Marketers have always had to juggle two seemingly contradictory goals: making their brands distinctive and making them central in their category. Central brands, such as Coca-Cola in soft drinks and McDonald’s in fast food, are those that are most representative of their type. They’re the first ones to come to mind, and they serve as reference points for comparison. These brands shape category dynamics, including consumer preferences, pricing, and the pace and direction of innovation. Distinctive brands, such as Tesla in cars and Dos Equis in beer, stand out from the crowd and avoid direct competition with widely popular central brands.
Striking the right balance between centrality and distinctiveness is critical, because a company’s choices influence not just how the brand will be perceived, but how much of it will be sold and at what price—and, ultimately, how profitable it will be. And yet, marketers have lacked the tools needed to get this balance right. Traditionally, companies have analyzed brand positioning and business performance separately: To locate gaps in the market and gauge how people feel about their brands, marketers have used perceptual positioning maps, which typically represent consumers’ perceptions of brands or products on opposing dimensions, such as budget versus premium or spicy versus mild. To assess performance, they have used a different set of strategic tools that map or measure brands on yardsticks such as market share, growth rate, and profitability.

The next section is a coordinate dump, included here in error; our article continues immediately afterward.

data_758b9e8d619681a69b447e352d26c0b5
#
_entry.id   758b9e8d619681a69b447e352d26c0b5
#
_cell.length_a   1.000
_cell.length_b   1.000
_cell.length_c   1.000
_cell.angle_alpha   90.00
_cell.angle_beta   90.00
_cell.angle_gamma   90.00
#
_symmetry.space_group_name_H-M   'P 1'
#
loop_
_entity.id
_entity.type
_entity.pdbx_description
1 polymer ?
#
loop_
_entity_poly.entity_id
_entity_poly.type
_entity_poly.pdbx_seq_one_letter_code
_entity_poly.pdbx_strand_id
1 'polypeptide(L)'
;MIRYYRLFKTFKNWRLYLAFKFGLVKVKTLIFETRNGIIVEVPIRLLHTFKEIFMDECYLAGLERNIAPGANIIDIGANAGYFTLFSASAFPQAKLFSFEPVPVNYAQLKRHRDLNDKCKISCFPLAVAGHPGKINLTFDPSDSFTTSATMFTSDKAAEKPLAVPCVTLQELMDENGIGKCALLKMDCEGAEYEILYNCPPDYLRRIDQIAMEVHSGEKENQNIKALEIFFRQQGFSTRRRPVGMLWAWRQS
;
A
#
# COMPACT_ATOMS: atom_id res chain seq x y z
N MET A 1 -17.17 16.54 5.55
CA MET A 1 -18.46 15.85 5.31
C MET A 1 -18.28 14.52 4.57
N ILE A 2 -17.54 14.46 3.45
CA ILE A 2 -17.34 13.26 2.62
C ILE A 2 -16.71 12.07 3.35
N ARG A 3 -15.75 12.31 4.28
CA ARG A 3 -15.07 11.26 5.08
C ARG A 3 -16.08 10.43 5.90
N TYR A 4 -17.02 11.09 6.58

With this new tool, brand centrality and distinctiveness don't have to be contradictory goals.
In this article, we present a new approach called the centrality-distinctiveness (C-D) map, which to our knowledge is the first tool that allows companies to directly connect a brand’s position on a perceptual map with business outcomes such as sales and price. Using the tool, managers can determine a desired market position, make resource allocation and brand strategy decisions, track performance against competitors over time, and evaluate strategy on the basis of results. In the process, they will find that centrality and distinctiveness need not be contradictory goals; companies may choose to pursue both—and benefit substantially.
Positioning and Performance
Creating a C-D map of a brand category is a straightforward but labor-intensive process. A company begins by identifying the geographic market of interest (an entire country, a region, a single city) and the customer segments to be surveyed. As we will discuss, a brand’s position on the map can vary dramatically depending on those variables. The company then conducts a survey to collect data on consumers’ perceptions of the brand’s centrality and distinctiveness (scored on a 0–10 scale). This data yields unique coordinates for each brand’s position on a 2×2 matrix. The map also captures market performance: The “bubble” for each brand is sized proportionally to its unit sales volume, price, or other metric. (See the exhibit “The Centrality-Distinctiveness Map.”)